What you should know
Recently, journalists from the print, TV, radio, and magazine world attended a “media mashup” professional development event for those in the PR industry, which the Florida Public Relations Association hosted. These professionals all understand that getting the media’s attention isn’t as easy as one may think. Even with the 24-hour cable news cycle and social media, it can be a huge challenge to get your story the coverage you believe it deserves. That’s why it was so eye-opening to take a day to stop and listen to members of the media and learn the secrets to getting them to pay attention to you and your company’s message.
During a panel called “Are your press pitches working?” we listened to representatives from newspapers as well as radio and television programs that produce content daily as they discussed the most effective strategies for pitching news stories. Here are some of the top tips and tidbits we learned from the media that you may not know:
- They value when public relations professionals develop relationships with them.
- Approach the media with a pitch that is brief and offers a unique perspective on a relevant topic. For example, offering a chance to “go behind the scenes” is always a good idea.
- They’re looking for real people in interviews; offer them the “human element” to make their story telling more compelling.
- A huge part of the pitch: Why should they care? Give them a good reason and they’re more likely to turn your idea into a headline.
During his presentation at the event, the President of Daytona International Speedway, Chip Wile, offered a unique perspective on working with the media. Before taking the reins at the iconic speedway, he spent 10 years in public relations. His key advice on pitching stories: “You can make a story out of anything.” Get creative. Think outside the box.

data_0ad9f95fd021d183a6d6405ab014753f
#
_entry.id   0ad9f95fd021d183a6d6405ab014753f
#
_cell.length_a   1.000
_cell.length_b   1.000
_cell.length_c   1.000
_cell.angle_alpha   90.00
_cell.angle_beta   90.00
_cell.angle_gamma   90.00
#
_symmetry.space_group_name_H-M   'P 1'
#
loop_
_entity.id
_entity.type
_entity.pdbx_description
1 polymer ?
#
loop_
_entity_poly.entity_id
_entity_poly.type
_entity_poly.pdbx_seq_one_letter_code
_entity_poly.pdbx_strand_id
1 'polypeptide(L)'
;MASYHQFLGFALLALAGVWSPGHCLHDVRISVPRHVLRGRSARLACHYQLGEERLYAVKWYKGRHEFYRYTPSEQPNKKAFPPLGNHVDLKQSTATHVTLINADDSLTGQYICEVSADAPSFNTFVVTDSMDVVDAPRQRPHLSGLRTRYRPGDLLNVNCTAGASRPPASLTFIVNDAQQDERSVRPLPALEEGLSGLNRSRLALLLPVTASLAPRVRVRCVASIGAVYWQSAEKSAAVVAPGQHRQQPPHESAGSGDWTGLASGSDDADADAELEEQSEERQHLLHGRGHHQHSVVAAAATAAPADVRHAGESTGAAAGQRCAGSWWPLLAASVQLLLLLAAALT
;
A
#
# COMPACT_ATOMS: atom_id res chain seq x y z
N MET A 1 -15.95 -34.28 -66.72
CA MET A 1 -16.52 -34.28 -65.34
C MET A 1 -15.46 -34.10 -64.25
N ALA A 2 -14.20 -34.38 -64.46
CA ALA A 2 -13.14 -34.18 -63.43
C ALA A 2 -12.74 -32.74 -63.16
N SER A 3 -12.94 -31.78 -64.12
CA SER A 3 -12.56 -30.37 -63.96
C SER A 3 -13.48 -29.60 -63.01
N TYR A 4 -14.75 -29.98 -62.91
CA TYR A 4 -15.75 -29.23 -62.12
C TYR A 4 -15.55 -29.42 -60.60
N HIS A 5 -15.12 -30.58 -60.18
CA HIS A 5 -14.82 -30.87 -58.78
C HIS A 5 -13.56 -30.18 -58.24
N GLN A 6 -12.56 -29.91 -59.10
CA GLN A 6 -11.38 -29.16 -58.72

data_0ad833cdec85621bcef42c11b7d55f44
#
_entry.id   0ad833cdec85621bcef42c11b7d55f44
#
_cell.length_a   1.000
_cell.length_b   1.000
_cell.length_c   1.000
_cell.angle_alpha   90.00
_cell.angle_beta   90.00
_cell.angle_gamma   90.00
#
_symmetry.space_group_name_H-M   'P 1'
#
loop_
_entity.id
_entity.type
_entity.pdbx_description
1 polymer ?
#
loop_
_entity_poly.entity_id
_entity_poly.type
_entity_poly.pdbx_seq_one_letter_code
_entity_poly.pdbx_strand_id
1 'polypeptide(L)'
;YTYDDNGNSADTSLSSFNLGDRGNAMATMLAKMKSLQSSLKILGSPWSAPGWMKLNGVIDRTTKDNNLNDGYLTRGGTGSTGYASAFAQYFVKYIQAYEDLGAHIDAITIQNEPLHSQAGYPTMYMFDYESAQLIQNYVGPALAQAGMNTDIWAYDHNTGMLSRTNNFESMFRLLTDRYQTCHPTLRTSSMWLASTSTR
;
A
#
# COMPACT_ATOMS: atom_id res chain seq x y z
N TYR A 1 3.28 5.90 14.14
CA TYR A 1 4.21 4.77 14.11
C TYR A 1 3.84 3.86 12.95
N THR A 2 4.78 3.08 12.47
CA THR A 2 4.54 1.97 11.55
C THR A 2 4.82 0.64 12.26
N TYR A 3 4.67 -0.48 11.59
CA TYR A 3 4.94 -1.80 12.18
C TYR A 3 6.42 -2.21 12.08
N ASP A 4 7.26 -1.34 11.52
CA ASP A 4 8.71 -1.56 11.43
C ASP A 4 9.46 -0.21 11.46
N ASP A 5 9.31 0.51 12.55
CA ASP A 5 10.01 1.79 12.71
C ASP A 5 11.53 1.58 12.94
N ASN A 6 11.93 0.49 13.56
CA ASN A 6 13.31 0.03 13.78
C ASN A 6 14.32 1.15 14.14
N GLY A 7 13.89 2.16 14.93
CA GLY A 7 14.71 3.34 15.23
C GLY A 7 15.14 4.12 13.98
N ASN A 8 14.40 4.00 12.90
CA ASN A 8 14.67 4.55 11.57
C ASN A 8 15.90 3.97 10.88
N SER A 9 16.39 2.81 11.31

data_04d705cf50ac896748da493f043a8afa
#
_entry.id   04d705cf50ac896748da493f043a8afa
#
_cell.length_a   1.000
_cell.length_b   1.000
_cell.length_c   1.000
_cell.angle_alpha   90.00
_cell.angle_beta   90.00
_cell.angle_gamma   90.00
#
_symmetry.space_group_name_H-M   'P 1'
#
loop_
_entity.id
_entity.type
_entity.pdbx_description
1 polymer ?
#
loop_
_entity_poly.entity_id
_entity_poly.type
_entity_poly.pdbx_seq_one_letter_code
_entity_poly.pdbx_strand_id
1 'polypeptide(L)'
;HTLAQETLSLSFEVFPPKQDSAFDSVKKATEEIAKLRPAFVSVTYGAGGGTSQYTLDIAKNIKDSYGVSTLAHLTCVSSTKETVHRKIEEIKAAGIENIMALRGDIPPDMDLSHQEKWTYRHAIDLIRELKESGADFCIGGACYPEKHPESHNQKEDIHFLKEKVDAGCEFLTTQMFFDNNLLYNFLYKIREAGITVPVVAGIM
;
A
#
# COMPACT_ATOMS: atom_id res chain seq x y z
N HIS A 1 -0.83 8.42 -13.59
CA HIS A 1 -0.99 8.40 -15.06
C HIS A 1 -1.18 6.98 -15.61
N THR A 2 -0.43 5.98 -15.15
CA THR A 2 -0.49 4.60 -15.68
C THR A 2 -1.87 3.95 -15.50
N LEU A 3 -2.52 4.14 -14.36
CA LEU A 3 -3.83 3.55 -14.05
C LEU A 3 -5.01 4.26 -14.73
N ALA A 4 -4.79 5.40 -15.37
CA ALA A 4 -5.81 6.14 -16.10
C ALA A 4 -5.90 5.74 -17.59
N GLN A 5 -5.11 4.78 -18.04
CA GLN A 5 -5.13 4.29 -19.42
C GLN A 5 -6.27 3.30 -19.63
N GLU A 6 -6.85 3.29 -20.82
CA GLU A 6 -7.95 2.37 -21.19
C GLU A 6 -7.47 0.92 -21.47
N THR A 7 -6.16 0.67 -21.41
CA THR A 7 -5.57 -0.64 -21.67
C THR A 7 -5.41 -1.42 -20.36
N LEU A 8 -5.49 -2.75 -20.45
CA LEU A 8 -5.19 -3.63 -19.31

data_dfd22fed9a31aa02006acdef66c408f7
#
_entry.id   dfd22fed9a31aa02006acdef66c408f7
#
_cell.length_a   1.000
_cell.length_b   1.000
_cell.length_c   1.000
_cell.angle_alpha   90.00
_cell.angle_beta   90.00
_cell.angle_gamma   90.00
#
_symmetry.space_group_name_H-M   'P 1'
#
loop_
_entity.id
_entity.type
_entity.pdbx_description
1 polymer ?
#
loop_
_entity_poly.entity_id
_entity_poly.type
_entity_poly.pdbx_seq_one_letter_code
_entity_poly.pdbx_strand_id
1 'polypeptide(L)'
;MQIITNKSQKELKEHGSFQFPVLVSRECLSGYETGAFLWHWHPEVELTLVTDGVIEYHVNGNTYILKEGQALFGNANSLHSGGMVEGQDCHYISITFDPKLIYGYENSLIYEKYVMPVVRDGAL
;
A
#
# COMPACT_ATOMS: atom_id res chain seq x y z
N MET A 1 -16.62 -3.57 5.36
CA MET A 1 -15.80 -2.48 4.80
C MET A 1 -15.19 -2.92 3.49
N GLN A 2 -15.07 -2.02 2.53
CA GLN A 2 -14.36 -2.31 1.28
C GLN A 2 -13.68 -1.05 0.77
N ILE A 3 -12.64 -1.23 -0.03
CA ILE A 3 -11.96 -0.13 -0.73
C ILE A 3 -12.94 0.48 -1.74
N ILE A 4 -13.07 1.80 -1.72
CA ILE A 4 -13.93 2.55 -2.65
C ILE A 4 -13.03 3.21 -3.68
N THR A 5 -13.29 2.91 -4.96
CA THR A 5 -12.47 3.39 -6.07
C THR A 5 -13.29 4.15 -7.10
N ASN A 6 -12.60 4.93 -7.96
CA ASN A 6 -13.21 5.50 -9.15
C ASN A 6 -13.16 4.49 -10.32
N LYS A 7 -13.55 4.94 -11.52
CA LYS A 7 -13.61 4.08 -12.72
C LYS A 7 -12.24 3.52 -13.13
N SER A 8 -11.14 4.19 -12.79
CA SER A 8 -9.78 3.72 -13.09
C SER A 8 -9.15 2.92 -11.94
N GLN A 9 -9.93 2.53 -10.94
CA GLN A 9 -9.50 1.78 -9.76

When he took over at Daytona, Wile helped turn a $400 million construction project (overhauling the racetrack) into 8,000 media stories, netting 1.4 billion media impressions over a four-year period. How? He made it personal. He made a construction project exciting by finding the personal stories to tell. One of the most memorable was when he invited the oldest fans of the racing sport to become “Fans of Steel.” Twenty of those fans signed their names to a steel beam that became part of the renovated racetrack. Each fan became a compelling and personal story to the media.
After a rainy morning spent listening to advice, shaking hands with members of the media, and taking the first steps in what will hopefully become meaningful professional relationships, we walked away with a renewed sense of direction when it comes to grabbing the attention of the influencers in our industry.
Ashley Billings is an award-winning television news reporter who has worked at ABC, CBS, Fox, and NBC affiliate news stations across America, including northern California; Jacksonville, Florida; and Washington, D.C. Clients love her ability to translate PR messages into visual TV news stories.
Featured image credit: 123rf.com